The operator of the new motorway around Strasbourg has kept its promise. In return, he contributed to the reintroduction of 60 specimens of this symbolic species of Alsace.
Highways, sure, but more hamsters: The French group Vinci, which manages a new motorway with a controversial environmental impact in eastern France, has been compelled to take part in a program to bring back the large Alsatian hamster, a symbol of species whose habitats are threatened by human activity, as compensation .
In Ernolsheim-Brüche, about twenty kilometers from the German border, 60 large hamsters are due to be reintroduced this morning. Under the scorching sun, small mammals with white-spotted faces wait in a wooden cage to be released into the wheat field. The hatch opens, and “cricetus cricetus”, the scientific name of the rodent, falls into a pre-dug hole about 80 cm deep, immediately covered with a wad of straw.
“The goal is for them to come out in the evening, when there is less risk of predators,” explains Celia Schappeller, a ranger for a wildlife association that raised hamsters in captivity. Also known as the “European hamster”, the animal is listed as “endangered” by the International Union for Conservation of Nature. There is also an electric fence to avoid ground predators: foxes, badgers or even cats.
On three hectares, the operation is repeated according to a methodical plan to avoid consanguinity in the burrows and to observe the alternation of males and females to encourage fruitful encounters. “Our operation aims to strengthen existing populations,” confirms Arnaud Guillemin, environmental manager for Vinci Autoroutes. The releases take place a few hundred meters in a straight line from the new A355 motorway, Strasbourg’s controversial western bypass.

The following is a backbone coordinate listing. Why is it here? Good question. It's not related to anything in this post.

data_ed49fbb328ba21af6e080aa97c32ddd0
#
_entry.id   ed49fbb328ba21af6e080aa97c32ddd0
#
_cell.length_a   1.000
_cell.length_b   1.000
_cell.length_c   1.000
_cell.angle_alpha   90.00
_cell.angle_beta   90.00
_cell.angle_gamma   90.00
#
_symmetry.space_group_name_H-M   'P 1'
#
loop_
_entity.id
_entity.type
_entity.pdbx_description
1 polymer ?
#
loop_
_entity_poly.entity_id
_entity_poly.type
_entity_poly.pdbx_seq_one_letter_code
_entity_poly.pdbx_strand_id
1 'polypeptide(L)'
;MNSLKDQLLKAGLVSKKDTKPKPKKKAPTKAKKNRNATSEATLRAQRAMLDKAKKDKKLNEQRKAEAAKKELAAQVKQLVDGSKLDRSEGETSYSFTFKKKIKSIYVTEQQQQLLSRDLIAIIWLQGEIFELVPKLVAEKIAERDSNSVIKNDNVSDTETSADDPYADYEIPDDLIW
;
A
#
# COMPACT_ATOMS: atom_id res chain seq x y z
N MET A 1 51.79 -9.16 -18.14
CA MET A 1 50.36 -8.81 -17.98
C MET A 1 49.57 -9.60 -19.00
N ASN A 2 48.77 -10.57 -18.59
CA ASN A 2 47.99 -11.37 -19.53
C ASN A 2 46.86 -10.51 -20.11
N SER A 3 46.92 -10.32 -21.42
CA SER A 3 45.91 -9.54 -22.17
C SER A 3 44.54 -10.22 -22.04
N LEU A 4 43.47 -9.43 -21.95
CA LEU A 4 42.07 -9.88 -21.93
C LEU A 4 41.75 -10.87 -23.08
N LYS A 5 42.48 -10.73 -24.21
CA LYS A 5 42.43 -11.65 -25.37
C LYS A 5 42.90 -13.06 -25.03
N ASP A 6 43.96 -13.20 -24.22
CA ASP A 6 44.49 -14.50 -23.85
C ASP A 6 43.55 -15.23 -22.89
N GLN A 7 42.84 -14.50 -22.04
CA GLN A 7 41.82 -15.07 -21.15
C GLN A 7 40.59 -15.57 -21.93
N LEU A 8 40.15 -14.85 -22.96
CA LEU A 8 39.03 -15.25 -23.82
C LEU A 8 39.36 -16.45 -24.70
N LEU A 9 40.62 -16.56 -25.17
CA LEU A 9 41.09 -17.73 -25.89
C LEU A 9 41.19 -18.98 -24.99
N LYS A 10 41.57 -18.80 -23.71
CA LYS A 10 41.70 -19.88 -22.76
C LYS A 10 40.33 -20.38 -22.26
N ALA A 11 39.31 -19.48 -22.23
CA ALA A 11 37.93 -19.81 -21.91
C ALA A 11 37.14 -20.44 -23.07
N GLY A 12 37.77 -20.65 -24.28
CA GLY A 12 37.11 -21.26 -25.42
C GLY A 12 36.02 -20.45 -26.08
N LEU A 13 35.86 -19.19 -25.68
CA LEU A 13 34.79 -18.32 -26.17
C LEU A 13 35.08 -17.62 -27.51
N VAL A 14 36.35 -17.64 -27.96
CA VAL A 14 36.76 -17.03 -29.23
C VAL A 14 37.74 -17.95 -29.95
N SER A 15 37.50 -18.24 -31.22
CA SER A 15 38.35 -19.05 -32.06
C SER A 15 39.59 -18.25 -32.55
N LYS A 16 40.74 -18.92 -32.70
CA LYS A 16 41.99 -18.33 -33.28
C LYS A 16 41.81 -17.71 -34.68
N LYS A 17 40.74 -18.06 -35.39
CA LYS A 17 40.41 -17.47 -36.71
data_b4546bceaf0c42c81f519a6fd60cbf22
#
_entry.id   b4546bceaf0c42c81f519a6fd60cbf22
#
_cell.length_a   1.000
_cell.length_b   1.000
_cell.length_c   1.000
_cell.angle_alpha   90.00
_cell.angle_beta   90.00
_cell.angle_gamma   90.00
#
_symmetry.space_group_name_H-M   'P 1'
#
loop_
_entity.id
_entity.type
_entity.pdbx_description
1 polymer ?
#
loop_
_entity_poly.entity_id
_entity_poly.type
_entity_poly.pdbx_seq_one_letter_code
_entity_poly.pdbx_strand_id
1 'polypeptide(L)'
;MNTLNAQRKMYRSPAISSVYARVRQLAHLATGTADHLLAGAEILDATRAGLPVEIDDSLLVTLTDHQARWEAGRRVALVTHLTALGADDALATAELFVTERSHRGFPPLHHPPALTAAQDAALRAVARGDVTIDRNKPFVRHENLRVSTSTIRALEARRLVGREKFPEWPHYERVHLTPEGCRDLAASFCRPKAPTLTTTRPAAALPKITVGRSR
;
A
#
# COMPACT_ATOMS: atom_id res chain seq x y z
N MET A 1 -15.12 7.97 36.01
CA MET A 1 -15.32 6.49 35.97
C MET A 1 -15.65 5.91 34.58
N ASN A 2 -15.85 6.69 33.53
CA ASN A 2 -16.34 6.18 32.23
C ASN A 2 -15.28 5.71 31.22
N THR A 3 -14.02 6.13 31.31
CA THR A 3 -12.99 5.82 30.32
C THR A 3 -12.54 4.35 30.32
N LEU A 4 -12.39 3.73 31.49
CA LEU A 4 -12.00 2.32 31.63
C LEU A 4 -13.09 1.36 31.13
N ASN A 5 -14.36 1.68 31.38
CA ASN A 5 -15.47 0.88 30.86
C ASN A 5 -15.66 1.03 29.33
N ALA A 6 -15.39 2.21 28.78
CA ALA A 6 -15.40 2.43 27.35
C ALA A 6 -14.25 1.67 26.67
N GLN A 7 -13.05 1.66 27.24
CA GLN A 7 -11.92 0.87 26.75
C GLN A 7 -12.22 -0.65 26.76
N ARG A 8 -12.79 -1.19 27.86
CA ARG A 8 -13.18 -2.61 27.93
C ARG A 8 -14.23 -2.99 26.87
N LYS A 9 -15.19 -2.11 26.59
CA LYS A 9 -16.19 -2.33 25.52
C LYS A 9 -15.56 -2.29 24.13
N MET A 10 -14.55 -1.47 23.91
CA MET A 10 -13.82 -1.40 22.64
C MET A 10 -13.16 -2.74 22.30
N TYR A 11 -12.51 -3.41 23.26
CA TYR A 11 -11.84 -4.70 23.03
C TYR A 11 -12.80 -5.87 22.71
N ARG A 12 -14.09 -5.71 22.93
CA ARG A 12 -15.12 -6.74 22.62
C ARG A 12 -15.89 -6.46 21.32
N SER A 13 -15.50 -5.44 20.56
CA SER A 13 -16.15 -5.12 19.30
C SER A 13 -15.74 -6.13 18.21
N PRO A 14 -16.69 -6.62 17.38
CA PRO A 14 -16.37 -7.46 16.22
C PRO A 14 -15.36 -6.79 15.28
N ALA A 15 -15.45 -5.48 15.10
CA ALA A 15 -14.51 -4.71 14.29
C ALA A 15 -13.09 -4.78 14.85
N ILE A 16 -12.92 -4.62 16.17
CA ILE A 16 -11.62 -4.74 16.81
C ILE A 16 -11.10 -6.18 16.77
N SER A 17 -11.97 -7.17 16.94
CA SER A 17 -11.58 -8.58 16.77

No corn for ten years
Designed to ease congestion in the city, this 24km dual toll lane opened in December after more than 40 years of disputes and local resistance. This is the first infrastructure project in France born with a legal obligation to compensate for the loss of biodiversity since the 2016 law.
“By building highways in agricultural areas, in particular with wheat fields, which are the habitat of the European hamster, we compensated for this with other areas of wheat,” sums up Arnaud Guillemin. This mechanism, launched in 2017, when work began, has already allowed the reintroduction of 800 individuals.
France’s first motorway concession group has teamed up with “dozens of farmers” who pledge not to grow maize for ten years, a crop that pushes women into cannibalism, but instead grow wheat or alfalfa on the vine, which is good for “Kornferkel”, title big hamster in Alsatian, literally “little cereal pig”.
The hamster is an “umbrella” or “watchdog” species, “the hamster is a good indicator of the viability of the agricultural system,” says Timothy Gerard, whose biology thesis, done jointly with CNRS and the University of Strasbourg, is funded by Vinci. Highways. “Current field cultivation” associated with traditional agriculture means that there is “a fairly significant decline in soil quality with the disappearance of insect communities.”